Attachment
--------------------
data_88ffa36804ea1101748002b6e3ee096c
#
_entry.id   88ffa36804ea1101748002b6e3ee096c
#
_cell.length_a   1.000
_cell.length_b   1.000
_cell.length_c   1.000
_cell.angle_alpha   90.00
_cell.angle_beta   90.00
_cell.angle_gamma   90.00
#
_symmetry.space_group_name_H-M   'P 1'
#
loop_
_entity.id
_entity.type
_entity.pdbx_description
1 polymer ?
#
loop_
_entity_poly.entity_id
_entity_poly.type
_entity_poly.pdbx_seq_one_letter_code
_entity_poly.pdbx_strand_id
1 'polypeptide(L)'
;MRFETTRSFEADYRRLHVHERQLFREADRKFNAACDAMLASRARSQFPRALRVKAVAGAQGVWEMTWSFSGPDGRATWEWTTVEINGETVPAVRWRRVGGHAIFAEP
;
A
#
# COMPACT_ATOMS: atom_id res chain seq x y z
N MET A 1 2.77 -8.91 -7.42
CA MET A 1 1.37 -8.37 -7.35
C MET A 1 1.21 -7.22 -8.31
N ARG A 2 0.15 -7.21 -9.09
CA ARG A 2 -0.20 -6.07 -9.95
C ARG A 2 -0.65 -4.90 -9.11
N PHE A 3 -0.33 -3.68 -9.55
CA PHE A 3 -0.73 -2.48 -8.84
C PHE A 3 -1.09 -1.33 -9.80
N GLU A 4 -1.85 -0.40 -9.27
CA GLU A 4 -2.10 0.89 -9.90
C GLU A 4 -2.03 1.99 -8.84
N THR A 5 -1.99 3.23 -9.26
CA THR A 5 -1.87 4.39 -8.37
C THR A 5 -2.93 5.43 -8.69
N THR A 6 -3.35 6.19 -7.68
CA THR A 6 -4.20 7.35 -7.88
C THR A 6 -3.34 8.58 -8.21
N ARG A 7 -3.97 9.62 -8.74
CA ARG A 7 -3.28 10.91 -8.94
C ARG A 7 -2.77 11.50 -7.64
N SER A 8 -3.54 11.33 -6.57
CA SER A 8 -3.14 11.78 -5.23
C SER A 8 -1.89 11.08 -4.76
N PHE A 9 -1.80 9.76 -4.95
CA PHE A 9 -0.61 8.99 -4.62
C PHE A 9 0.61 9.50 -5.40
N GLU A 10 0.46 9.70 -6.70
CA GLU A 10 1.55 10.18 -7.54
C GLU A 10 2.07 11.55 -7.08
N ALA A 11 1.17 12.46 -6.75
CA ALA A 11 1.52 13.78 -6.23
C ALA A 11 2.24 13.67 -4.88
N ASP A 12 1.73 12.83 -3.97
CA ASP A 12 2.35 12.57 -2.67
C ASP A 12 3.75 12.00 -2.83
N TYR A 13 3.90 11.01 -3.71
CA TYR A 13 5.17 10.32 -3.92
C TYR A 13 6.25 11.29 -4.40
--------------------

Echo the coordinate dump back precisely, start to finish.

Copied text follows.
data_88ffa36804ea1101748002b6e3ee096c
#
_entry.id   88ffa36804ea1101748002b6e3ee096c
#
_cell.length_a   1.000
_cell.length_b   1.000
_cell.length_c   1.000
_cell.angle_alpha   90.00
_cell.angle_beta   90.00
_cell.angle_gamma   90.00
#
_symmetry.space_group_name_H-M   'P 1'
#
loop_
_entity.id
_entity.type
_entity.pdbx_description
1 polymer ?
#
loop_
_entity_poly.entity_id
_entity_poly.type
_entity_poly.pdbx_seq_one_letter_code
_entity_poly.pdbx_strand_id
1 'polypeptide(L)'
;MRFETTRSFEADYRRLHVHERQLFREADRKFNAACDAMLASRARSQFPRALRVKAVAGAQGVWEMTWSFSGPDGRATWEWTTVEINGETVPAVRWRRVGGHAIFAEP
;
A
#
# COMPACT_ATOMS: atom_id res chain seq x y z
N MET A 1 2.77 -8.91 -7.42
CA MET A 1 1.37 -8.37 -7.35
C MET A 1 1.21 -7.22 -8.31
N ARG A 2 0.15 -7.21 -9.09
CA ARG A 2 -0.20 -6.07 -9.95
C ARG A 2 -0.65 -4.90 -9.11
N PHE A 3 -0.33 -3.68 -9.55
CA PHE A 3 -0.73 -2.48 -8.84
C PHE A 3 -1.09 -1.33 -9.80
N GLU A 4 -1.85 -0.40 -9.27
CA GLU A 4 -2.10 0.89 -9.90
C GLU A 4 -2.03 1.99 -8.84
N THR A 5 -1.99 3.23 -9.26
CA THR A 5 -1.87 4.39 -8.37
C THR A 5 -2.93 5.43 -8.69
N THR A 6 -3.35 6.19 -7.68
CA THR A 6 -4.20 7.35 -7.88
C THR A 6 -3.34 8.58 -8.21
N ARG A 7 -3.97 9.62 -8.74
CA ARG A 7 -3.28 10.91 -8.94
C ARG A 7 -2.77 11.50 -7.64
N SER A 8 -3.54 11.33 -6.57
CA SER A 8 -3.14 11.78 -5.23
C SER A 8 -1.89 11.08 -4.76
N PHE A 9 -1.80 9.76 -4.95
CA PHE A 9 -0.61 8.99 -4.62
C PHE A 9 0.61 9.50 -5.40
N GLU A 10 0.46 9.70 -6.70
CA GLU A 10 1.55 10.18 -7.54
C GLU A 10 2.07 11.55 -7.08
N ALA A 11 1.17 12.46 -6.75
CA ALA A 11 1.52 13.78 -6.23
C ALA A 11 2.24 13.67 -4.88
N ASP A 12 1.73 12.83 -3.97
CA ASP A 12 2.35 12.57 -2.67
C ASP A 12 3.75 12.00 -2.83
N TYR A 13 3.90 11.01 -3.71
CA TYR A 13 5.17 10.32 -3.92
C TYR A 13 6.25 11.29 -4.40